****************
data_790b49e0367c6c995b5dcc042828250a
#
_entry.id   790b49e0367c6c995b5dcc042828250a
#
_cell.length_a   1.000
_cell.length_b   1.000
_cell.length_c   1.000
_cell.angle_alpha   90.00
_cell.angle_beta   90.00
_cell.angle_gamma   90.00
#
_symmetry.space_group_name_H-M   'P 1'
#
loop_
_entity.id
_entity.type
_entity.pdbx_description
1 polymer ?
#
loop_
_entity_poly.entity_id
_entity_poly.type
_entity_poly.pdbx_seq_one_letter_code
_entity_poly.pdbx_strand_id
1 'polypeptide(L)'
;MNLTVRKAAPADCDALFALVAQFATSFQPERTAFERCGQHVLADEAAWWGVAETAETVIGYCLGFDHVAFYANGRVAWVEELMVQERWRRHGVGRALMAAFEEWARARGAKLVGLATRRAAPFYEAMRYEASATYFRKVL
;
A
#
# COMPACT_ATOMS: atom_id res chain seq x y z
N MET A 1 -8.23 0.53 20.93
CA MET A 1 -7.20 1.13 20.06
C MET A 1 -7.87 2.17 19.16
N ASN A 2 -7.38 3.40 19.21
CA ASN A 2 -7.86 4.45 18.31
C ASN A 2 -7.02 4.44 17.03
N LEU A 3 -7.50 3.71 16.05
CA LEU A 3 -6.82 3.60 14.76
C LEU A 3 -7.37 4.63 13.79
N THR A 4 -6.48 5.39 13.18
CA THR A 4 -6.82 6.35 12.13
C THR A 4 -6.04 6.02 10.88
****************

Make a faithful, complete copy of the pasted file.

data_790b49e0367c6c995b5dcc042828250a
#
_entry.id   790b49e0367c6c995b5dcc042828250a
#
_cell.length_a   1.000
_cell.length_b   1.000
_cell.length_c   1.000
_cell.angle_alpha   90.00
_cell.angle_beta   90.00
_cell.angle_gamma   90.00
#
_symmetry.space_group_name_H-M   'P 1'
#
loop_
_entity.id
_entity.type
_entity.pdbx_description
1 polymer ?
#
loop_
_entity_poly.entity_id
_entity_poly.type
_entity_poly.pdbx_seq_one_letter_code
_entity_poly.pdbx_strand_id
1 'polypeptide(L)'
;MNLTVRKAAPADCDALFALVAQFATSFQPERTAFERCGQHVLADEAAWWGVAETAETVIGYCLGFDHVAFYANGRVAWVEELMVQERWRRHGVGRALMAAFEEWARARGAKLVGLATRRAAPFYEAMRYEASATYFRKVL
;
A
#
# COMPACT_ATOMS: atom_id res chain seq x y z
N MET A 1 -8.23 0.53 20.93
CA MET A 1 -7.20 1.13 20.06
C MET A 1 -7.87 2.17 19.16
N ASN A 2 -7.38 3.40 19.21
CA ASN A 2 -7.86 4.45 18.31
C ASN A 2 -7.02 4.44 17.03
N LEU A 3 -7.50 3.71 16.05
CA LEU A 3 -6.82 3.60 14.76
C LEU A 3 -7.37 4.63 13.79
N THR A 4 -6.48 5.39 13.18
CA THR A 4 -6.82 6.35 12.13
C THR A 4 -6.04 6.02 10.88